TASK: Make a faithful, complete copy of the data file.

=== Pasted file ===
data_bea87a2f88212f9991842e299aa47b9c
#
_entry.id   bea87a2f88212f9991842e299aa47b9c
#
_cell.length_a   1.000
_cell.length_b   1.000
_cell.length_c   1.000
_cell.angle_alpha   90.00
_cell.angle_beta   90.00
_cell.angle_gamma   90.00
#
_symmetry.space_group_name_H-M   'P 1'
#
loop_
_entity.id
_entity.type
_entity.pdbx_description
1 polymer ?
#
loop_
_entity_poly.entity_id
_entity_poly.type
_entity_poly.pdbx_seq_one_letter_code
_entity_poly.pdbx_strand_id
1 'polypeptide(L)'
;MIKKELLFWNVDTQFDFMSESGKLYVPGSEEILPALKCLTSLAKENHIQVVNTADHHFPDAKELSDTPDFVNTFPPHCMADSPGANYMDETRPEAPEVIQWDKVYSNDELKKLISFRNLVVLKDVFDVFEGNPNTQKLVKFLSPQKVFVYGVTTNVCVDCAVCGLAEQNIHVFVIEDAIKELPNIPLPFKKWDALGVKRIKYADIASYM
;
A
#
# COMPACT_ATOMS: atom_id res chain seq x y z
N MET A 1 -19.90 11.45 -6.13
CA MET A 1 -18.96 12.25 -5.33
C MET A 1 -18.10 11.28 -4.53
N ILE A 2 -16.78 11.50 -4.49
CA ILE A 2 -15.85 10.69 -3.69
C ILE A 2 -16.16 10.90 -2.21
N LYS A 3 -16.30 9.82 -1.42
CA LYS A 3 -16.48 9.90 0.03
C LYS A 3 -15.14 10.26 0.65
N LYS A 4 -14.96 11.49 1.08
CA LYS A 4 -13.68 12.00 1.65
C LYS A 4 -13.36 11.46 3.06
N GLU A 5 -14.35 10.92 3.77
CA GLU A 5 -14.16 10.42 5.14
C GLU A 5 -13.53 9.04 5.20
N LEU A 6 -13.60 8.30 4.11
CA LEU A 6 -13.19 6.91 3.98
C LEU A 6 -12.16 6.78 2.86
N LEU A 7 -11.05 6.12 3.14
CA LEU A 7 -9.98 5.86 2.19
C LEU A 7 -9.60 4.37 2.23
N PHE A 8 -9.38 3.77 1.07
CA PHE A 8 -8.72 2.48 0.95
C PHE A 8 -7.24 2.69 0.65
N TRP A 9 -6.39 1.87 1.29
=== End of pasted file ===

data_bea87a2f88212f9991842e299aa47b9c
#
_entry.id   bea87a2f88212f9991842e299aa47b9c
#
_cell.length_a   1.000
_cell.length_b   1.000
_cell.length_c   1.000
_cell.angle_alpha   90.00
_cell.angle_beta   90.00
_cell.angle_gamma   90.00
#
_symmetry.space_group_name_H-M   'P 1'
#
loop_
_entity.id
_entity.type
_entity.pdbx_description
1 polymer ?
#
loop_
_entity_poly.entity_id
_entity_poly.type
_entity_poly.pdbx_seq_one_letter_code
_entity_poly.pdbx_strand_id
1 'polypeptide(L)'
;MIKKELLFWNVDTQFDFMSESGKLYVPGSEEILPALKCLTSLAKENHIQVVNTADHHFPDAKELSDTPDFVNTFPPHCMADSPGANYMDETRPEAPEVIQWDKVYSNDELKKLISFRNLVVLKDVFDVFEGNPNTQKLVKFLSPQKVFVYGVTTNVCVDCAVCGLAEQNIHVFVIEDAIKELPNIPLPFKKWDALGVKRIKYADIASYM
;
A
#
# COMPACT_ATOMS: atom_id res chain seq x y z
N MET A 1 -19.90 11.45 -6.13
CA MET A 1 -18.96 12.25 -5.33
C MET A 1 -18.10 11.28 -4.53
N ILE A 2 -16.78 11.50 -4.49
CA ILE A 2 -15.85 10.69 -3.69
C ILE A 2 -16.16 10.90 -2.21
N LYS A 3 -16.30 9.82 -1.42
CA LYS A 3 -16.48 9.90 0.03
C LYS A 3 -15.14 10.26 0.65
N LYS A 4 -14.96 11.49 1.08
CA LYS A 4 -13.68 12.00 1.65
C LYS A 4 -13.36 11.46 3.06
N GLU A 5 -14.35 10.92 3.77
CA GLU A 5 -14.16 10.42 5.14
C GLU A 5 -13.53 9.04 5.20
N LEU A 6 -13.60 8.30 4.11
CA LEU A 6 -13.19 6.91 3.98
C LEU A 6 -12.16 6.78 2.86
N LEU A 7 -11.05 6.12 3.14
CA LEU A 7 -9.98 5.86 2.19
C LEU A 7 -9.60 4.37 2.23
N PHE A 8 -9.38 3.77 1.07
CA PHE A 8 -8.72 2.48 0.95
C PHE A 8 -7.24 2.69 0.65
N TRP A 9 -6.39 1.87 1.29